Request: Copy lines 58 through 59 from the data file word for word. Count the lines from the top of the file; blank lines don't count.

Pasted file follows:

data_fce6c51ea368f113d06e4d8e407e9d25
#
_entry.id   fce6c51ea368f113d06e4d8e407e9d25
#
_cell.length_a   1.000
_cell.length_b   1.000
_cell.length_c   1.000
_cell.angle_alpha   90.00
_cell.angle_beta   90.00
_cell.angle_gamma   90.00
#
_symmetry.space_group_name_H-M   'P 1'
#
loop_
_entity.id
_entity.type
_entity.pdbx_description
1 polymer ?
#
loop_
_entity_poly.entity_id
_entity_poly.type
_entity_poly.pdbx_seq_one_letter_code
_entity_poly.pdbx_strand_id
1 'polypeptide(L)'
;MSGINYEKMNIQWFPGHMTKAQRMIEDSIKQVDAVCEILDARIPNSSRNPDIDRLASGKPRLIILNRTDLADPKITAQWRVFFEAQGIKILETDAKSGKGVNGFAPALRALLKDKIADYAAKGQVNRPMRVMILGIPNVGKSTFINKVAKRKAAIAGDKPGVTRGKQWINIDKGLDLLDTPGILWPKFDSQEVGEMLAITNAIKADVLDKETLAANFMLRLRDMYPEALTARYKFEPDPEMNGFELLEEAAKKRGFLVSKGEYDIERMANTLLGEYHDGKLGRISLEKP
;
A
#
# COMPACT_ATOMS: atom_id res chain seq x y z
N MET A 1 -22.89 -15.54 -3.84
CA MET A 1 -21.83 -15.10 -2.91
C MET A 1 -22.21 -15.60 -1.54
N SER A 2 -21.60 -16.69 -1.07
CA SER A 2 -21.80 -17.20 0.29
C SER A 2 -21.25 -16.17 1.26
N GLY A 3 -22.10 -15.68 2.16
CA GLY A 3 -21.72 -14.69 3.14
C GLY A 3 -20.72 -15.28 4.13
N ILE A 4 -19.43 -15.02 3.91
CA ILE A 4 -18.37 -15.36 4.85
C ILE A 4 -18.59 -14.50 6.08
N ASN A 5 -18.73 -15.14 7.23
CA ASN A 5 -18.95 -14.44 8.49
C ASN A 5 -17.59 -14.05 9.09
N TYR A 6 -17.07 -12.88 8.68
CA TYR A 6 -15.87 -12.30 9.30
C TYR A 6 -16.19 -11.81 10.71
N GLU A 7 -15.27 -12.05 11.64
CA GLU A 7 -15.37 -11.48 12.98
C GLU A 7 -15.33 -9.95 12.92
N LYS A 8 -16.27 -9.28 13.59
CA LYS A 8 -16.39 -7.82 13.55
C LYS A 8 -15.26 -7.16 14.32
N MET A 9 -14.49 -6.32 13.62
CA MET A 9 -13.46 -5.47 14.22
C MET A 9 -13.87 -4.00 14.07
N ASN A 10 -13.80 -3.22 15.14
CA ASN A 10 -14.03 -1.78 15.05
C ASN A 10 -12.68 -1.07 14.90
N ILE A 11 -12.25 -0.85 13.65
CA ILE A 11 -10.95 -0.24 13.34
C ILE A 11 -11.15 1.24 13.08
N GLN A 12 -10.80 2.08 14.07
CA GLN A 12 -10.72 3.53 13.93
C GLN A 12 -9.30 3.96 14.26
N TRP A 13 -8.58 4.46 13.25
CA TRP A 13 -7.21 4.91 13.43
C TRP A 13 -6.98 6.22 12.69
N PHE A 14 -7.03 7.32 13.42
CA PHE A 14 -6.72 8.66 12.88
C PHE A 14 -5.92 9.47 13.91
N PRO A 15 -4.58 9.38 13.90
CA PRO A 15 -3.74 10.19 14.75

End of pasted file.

N ASN A 10 -13.80 -3.22 15.14
CA ASN A 10 -14.03 -1.78 15.05